Best of Industry Perspectives: Why Data Centers Are Slow to Adopt Microgrids (And Why That Will Change)

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In this edition of Industry Perspectives, we present one of the most popular columns on Microgrid Knowledge during the first quarter of 2018. AFCOM’s John Heiderscheidt explains why an increasing focus on resiliency is pushing more data centers toward microgrids. 

Whether you’re surfing the web at work, shopping for a new dress on your tablet or paying those pesky utility bills with your app, you’re utilizing a company’s IT system. That company has chosen to house their network and data somewhere – an on-prem data center, a colocation facility, or increasingly, a cloud vendor like AWS or Azure. Without that company’s servers humming along, you’d have to mail your check to the utility company, head to Nieman Marcus for your garb, or (gasp!) miss out on The Verge or WIRED during your 15 minutes of lunch time.

Retail e-commerce sales in the U.S. accounted for $322.17 billion dollars of the GDP in 2016 according to Statista. That number grew to $453.6 billion dollars in 2017 according to the U.S. Commerce Department. This hardly takes in to account all of the useful (and sometimes useless) traffic going across the country’s intricate network of fiber lines, computer servers, and energy grids.  All of it flows in and out of data centers. And when data centers go down, companies lose money.

Data center operators talk about things like redundancy and resiliency almost ad nausea, but for good reason. A redundant data center offers multiple methods of keeping the power on in the event of an outage in the infrastructure ecosystem. A resilient data center rebounds quickly after that dreaded outage hits. Microgrids offer the ultimate in resiliency and redundancy — power available to your data center even in the event the electrical grid goes down. Of course, this luxury comes at a cost.

The capital expenditures required to build a microgrid, particularly for the data center, can be high. Microgrid development costs fluctuate widely, but for a data center it’s easy to cross the million dollar threshold. Data center facility managers love resiliency and redundancy; their financial backers usually hate the phrase “CAP EX” just as much. As with most things in life, it’s a balancing act. Today a data center microgrid may be viewed as a luxury, but does that characterization really hold water?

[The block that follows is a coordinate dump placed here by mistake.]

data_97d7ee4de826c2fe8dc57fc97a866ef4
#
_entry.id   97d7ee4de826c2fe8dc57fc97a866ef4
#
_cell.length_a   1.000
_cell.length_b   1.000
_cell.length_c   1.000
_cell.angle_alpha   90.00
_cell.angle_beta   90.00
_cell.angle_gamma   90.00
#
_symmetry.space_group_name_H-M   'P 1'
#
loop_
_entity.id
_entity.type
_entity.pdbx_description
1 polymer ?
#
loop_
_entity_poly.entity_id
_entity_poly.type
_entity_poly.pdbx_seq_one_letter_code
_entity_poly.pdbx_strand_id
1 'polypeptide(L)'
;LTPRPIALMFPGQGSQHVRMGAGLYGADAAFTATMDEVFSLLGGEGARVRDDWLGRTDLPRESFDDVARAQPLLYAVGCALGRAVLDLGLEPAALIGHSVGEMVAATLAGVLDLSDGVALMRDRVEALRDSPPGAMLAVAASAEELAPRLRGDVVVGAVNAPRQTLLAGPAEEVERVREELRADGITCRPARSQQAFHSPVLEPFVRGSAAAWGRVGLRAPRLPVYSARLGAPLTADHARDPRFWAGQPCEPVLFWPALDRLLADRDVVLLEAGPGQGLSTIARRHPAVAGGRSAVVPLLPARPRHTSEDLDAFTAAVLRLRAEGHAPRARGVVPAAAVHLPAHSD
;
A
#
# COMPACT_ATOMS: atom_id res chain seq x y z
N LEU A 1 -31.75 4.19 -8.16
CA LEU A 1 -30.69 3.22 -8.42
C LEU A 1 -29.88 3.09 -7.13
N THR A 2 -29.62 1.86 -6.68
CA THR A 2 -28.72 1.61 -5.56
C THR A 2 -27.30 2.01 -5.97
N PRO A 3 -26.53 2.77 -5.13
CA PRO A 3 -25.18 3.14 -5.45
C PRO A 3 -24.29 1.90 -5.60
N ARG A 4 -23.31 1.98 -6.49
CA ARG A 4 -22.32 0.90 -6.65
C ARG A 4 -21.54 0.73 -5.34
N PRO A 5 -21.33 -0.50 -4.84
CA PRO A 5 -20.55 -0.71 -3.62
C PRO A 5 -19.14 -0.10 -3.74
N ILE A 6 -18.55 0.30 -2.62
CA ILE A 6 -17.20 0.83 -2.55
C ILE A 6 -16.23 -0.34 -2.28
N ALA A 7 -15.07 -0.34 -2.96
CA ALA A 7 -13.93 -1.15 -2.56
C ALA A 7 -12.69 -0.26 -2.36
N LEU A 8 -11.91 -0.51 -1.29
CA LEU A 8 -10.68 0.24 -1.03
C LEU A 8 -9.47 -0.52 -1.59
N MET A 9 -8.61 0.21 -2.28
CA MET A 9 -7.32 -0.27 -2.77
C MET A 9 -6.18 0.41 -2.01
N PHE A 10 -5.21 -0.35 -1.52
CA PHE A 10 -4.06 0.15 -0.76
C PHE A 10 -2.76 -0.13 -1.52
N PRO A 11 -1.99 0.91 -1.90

In a world more threatened than ever by intense natural disasters, or the risks of man-made disasters, the microgrid is a cost of doing business for some organizations.

Consider the British Airways disaster of mid-2017. The airline’s data center went down for three days between May 27, 2017 and May 30, 2017.  The outage cost $102 million, and stranded 75,000 passengers, many of whom would likely look elsewhere for their next flight booking experience. Of course not every hit is that bad. Emerson Network funded a study suggesting the average cost of downtime being a more modest $730,000 per outage.

People and businesses rely on connectivity the same way they rely on electricity, water, and even oxygen. Instantaneous modes of communication and commerce are far more than amenities of a modern age. They are major components of our national and global commercial ecosystem. In a world more threatened than ever by intense natural disasters, or the risks of man-made disasters, the microgrid is a cost of doing business for some organizations. Hospitals and Universities have been some of the early adopters of microgrid solutions, for much of the same reason data centers will begin to adopt them — in a connected world, there’s just no room for downtime.

John Heiderscheidt is the president of the Chicago AFCOM Chapter, and the chief compliance officer for MDI Access. 

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